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Interview: iRobot's AVA Tech Demonstrator

We get all the details on iRobot's new "AVA" tech demonstrator at CES 2011

2 min read
Interview: iRobot's AVA Tech Demonstrator

With all of the new competition in the consumer robotics field, it’s about time for iRobot to show that they’re still capable of innovating new and exciting things. AVA, their technology demonstrator, definitely fits into the new and exciting category.

AVA is short for ‘Avatar,’ although iRobot was careful not to call it a telepresence robot so as not to restrict perceptions of what it's capable of. AVA is capable of fully autonomous navigation, relying on a Kinect-style depth sensing camera, laser rangefinders, inertial movement sensors, ultrasonic sensors, and (as a last resort) bump sensors. We got a run-down a few days ago at CES, check it out:

All of the sensor data crunching is taken care of by a heavyweight on-board computer, but the brains of the operation is really whatever AVA happens to be wearing for a head, in this case, a tablet PC. This makes it easy to develop applications to control the robot, which is a concept not unlike the iRobot Create: the building a robot part is done for you, leaving you to focus on getting said robot to do cool stuff.

There are also a bunch of interesting ways to interact with AVA. You’ve got the tablet of course, if you want to do things the hard way. A second Kinect camera on the bot can detect people and recognize gestures, and an array of microphones can detect and interpret voice commands. Finally, AVA’s round ‘collar’ piece has touch sensors all the way around, offering an intuitive way to steer AVA around.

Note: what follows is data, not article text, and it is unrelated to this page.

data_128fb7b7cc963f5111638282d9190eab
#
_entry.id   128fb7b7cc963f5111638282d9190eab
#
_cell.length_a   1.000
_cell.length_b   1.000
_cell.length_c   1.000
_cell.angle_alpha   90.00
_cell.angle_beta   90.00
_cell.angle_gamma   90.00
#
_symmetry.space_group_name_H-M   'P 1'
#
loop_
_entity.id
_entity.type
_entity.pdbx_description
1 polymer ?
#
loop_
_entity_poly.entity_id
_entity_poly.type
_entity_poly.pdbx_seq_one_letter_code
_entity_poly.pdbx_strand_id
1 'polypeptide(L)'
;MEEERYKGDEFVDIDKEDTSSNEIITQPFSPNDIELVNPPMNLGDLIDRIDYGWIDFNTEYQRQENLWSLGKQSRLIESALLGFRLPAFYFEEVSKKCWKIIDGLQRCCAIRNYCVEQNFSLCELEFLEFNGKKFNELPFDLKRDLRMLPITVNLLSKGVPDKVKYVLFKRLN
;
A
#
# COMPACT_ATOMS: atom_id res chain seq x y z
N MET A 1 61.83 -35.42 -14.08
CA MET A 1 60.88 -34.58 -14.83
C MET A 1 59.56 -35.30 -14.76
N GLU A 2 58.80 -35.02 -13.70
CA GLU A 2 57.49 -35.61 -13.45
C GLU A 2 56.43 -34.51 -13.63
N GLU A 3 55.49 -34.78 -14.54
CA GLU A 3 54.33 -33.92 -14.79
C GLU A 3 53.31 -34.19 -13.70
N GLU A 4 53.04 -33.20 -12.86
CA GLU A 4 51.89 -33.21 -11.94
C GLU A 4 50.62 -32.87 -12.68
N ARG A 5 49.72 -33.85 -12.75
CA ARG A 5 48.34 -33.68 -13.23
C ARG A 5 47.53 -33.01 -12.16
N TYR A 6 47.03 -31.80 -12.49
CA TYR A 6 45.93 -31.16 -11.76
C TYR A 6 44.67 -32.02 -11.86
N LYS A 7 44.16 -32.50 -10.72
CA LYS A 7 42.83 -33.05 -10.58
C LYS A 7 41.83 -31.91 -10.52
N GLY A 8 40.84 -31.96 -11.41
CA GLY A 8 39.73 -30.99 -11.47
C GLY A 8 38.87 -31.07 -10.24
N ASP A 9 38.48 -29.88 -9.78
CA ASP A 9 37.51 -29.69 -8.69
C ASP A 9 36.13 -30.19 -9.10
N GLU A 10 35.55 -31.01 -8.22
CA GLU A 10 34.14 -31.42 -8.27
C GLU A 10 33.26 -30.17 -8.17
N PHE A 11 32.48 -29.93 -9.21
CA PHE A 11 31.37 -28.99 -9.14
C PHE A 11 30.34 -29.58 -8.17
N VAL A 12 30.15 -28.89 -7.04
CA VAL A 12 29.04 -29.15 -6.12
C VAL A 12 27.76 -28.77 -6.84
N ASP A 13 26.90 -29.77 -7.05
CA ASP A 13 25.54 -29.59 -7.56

While iRobot wouldn’t speculate on what’s coming next for AVA (disappointing), telepresence is an obvious first application. AVA also has a bunch of expansion ports that you can attach stuff to, which obviously makes me think manipulators. Personally, I’m hoping that now that AVA is out in the open, iRobot will keep us updated with some of the new ideas that they’re playing around with.

[ iRobot ]

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Robot with threads near a fallen branch

RoMan, the Army Research Laboratory's robotic manipulator, considers the best way to grasp and move a tree branch at the Adelphi Laboratory Center, in Maryland.

Evan Ackerman
LightGreen

“I should probably not be standing this close," I think to myself, as the robot slowly approaches a large tree branch on the floor in front of me. It's not the size of the branch that makes me nervous—it's that the robot is operating autonomously, and that while I know what it's supposed to do, I'm not entirely sure what it will do. If everything works the way the roboticists at the U.S. Army Research Laboratory (ARL) in Adelphi, Md., expect, the robot will identify the branch, grasp it, and drag it out of the way. These folks know what they're doing, but I've spent enough time around robots that I take a small step backwards anyway.

This article is part of our special report on AI, “The Great AI Reckoning.”

The robot, named RoMan, for Robotic Manipulator, is about the size of a large lawn mower, with a tracked base that helps it handle most kinds of terrain. At the front, it has a squat torso equipped with cameras and depth sensors, as well as a pair of arms that were harvested from a prototype disaster-response robot originally developed at NASA's Jet Propulsion Laboratory for a DARPA robotics competition. RoMan's job today is roadway clearing, a multistep task that ARL wants the robot to complete as autonomously as possible. Instead of instructing the robot to grasp specific objects in specific ways and move them to specific places, the operators tell RoMan to "go clear a path." It's then up to the robot to make all the decisions necessary to achieve that objective.

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